On Saturday, Pace Gallery‘s New York flagship building closed to the public for the day after the space was spray-painted with pro-Palestine messages.

Pace is the latest New York gallery to be tagged with phrases related to the conflict in Gaza. Lévy Gorvy Dayan gallery has more than once been pasted with posters protesting its owners’ views on the conflict, and multiple Chinatown galleries were this month affixed with messages that called on dealers to address Israel’s airstrikes on Gaza, where more than 26,000 Palestinians have been killed since the October 7 Hamas attack, according to the local health ministry.

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The gallery’s announcement on social media of its temporary closure did not mention that Pace was tagged with similar phrases. The closure occurred on Saturday, which is typically the busiest day for galleries in Chelsea.

A Pace spokesperson told ARTnews that the cause for the closure was clean-up necessitated by the spray-painted words and pasted images.

“Between Friday night and Saturday morning, the exterior of our 540 West 25th Street gallery was vandalized,” a gallery spokesperson said in a statement. “The vandalism was extensive enough to necessitate the gallery’s closure while we complete clean-up efforts. The safety of our staff and visitors to our galleries is of the utmost importance, as is our commitment to fostering a safe and open workplace that respects differences of thought within our community.”

The statement continued, “We are a gallery that consists of a community of artists and employees, many of whom are actively engaged in socio-political issues and attuned to global events. With this diversity comes divergent viewpoints. In cases of disagreement, we remain committed to supporting meaningful civil discourse.”

Images obtained by ARTnews appear to show Pace’s facade spray-painted with phrases such as “Free Gaza.” Additionally, the gallery seems to have been splashed with red paint intended to mimic blood spatters.

The facade also seems to have been pasted with images that referred to pushback Pace received when it posted to Instagram about an artwork dealing with the fallout of the October 7 Hamas attack. The attack is thought to have killed 1,200 Israelis and involved the taking of over 200 hostages, some of whom have since been released. Israel has said that more than 100 hostages are still being held by Hamas.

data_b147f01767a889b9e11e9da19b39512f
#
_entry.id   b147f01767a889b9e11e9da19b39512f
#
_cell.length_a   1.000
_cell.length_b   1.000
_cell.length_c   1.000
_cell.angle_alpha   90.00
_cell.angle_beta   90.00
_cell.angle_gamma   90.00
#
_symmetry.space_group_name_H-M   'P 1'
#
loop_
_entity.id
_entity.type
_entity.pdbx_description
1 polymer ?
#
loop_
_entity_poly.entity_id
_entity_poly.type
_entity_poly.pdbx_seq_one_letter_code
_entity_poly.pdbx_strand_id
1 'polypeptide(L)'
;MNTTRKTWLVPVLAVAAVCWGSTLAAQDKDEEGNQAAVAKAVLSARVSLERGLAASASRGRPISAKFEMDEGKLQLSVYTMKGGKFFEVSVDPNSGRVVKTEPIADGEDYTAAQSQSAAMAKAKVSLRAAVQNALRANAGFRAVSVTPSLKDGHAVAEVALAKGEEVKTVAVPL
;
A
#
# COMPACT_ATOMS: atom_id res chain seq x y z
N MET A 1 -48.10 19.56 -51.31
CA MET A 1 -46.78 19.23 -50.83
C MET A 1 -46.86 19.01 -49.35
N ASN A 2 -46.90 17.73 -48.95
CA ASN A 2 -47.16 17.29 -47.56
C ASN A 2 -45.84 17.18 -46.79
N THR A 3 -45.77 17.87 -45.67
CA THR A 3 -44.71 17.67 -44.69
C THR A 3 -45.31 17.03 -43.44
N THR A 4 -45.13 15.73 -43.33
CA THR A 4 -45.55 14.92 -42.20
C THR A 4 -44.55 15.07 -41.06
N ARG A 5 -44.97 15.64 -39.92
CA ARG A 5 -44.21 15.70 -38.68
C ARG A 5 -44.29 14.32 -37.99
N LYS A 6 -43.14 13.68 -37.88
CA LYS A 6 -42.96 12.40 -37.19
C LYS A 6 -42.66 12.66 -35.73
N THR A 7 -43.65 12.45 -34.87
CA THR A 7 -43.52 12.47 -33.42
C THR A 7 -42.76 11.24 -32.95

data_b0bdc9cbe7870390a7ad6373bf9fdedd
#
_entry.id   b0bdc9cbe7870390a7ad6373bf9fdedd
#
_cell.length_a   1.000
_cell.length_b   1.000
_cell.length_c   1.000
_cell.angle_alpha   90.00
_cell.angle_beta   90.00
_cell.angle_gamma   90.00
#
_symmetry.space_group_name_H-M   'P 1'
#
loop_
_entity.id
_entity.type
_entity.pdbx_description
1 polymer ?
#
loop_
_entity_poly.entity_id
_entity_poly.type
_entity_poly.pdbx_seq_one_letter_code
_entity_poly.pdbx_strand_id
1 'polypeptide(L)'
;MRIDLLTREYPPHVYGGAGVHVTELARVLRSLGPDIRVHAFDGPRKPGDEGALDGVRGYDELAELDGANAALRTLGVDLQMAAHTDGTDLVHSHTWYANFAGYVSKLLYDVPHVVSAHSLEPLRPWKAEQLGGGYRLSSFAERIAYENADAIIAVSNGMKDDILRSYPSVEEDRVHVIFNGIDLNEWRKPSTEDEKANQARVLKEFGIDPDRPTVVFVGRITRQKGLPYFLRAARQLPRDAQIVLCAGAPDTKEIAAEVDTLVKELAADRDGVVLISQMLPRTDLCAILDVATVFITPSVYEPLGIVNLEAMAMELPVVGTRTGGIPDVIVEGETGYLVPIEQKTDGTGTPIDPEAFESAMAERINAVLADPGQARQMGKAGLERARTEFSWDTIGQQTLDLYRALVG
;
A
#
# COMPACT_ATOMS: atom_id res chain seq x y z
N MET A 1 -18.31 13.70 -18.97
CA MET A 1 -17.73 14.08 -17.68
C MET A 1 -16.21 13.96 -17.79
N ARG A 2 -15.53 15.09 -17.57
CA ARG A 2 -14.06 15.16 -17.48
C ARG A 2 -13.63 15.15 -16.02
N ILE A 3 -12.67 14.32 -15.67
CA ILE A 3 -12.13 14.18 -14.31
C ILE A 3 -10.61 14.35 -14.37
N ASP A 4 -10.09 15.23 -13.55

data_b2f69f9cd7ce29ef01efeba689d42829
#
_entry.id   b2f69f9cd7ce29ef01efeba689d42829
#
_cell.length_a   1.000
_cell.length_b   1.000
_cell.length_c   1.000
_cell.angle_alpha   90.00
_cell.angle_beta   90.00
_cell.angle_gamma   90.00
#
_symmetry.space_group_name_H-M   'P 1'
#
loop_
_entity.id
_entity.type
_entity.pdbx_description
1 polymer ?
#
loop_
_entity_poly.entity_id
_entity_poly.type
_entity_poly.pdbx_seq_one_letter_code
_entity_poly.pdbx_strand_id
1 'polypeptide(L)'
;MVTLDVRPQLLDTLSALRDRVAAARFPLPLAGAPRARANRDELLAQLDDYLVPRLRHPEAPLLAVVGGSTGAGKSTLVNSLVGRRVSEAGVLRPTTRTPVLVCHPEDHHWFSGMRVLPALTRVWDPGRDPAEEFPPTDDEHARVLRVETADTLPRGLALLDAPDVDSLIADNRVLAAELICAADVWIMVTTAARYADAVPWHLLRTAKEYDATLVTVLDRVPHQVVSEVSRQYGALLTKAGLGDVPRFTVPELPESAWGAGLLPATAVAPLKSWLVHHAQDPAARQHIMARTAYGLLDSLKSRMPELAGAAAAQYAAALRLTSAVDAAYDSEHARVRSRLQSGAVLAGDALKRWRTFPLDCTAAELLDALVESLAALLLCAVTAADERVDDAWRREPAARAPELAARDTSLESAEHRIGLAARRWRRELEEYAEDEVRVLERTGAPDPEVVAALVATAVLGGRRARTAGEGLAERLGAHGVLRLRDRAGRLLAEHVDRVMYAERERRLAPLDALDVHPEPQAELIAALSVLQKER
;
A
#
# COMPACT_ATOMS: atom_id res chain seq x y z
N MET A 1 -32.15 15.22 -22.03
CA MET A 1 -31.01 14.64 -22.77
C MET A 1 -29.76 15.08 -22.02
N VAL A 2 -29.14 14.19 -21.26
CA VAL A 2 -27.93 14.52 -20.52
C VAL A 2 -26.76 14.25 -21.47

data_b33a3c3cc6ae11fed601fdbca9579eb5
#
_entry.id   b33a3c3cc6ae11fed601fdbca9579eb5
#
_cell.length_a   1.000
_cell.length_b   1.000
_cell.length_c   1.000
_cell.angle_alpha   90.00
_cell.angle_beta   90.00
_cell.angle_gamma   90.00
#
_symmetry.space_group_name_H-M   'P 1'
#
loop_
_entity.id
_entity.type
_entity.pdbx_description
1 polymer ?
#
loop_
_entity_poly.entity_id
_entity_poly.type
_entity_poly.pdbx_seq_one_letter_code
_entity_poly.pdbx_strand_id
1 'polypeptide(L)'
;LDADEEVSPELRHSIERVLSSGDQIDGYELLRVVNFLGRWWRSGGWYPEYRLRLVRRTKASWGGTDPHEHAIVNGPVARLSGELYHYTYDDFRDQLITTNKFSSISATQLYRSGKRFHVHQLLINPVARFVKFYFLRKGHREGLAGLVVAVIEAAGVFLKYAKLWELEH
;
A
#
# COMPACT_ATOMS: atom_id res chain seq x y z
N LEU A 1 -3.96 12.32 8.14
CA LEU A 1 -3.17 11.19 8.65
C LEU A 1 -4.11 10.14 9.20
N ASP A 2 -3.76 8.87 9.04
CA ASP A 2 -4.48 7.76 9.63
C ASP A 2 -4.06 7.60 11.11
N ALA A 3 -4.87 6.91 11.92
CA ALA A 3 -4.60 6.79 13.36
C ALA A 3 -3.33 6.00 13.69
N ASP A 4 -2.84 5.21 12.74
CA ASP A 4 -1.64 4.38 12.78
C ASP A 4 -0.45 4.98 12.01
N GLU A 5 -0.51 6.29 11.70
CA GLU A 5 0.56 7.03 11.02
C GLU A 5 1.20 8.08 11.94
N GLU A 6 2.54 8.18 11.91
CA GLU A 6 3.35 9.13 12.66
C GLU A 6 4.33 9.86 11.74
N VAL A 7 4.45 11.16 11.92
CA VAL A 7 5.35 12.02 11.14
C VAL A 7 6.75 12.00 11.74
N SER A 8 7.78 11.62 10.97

Around a week ago, Pace posted about Signals, a 2023 video by Michal Rovner, an Israeli artist who is represented by the gallery. The video, according to Pace’s description, is “a call for the safe return of the more than 100 Israeli hostages still missing.” It features rows of figures that wave their arms around; the chest of each person appears to emit a red glow.

“These hand gestures are a universal code for help, a signal of distress,” Rovner has said of the work. “The red pulses are related to heartbeats, but it’s also a color of urgency and danger.”

Signals has appeared in Times Square, as well as in public sites in Tel Aviv and Jerusalem. When Pace posted about the New York version, commenters seized on the wording of the gallery’s description for the piece, which initially provided a death count for the Hamas attack while also eliding figures for the amount of Gazans who have been killed in its wake.

Among the top-liked comments on the post is one that accuses Pace of “art-washing a genocide.” After receiving other such comments on the post, Pace appears to have edited the caption for it to include mention that the current conflict has “claimed the lives of more than 23,000 Palestinians to date.” The post now bears an appended line about the update; it says the gallery previously “omitted the broader context of the ongoing conflict in Gaza and the horrific loss of life.”

Pasted to Pace’s facade this week was a blown-up screenshot of negative comments the gallery received on the post, as well as another poster that labels Rovner a “Zionist” and accuses her and Pace of “genocide” and “historical revisionism.”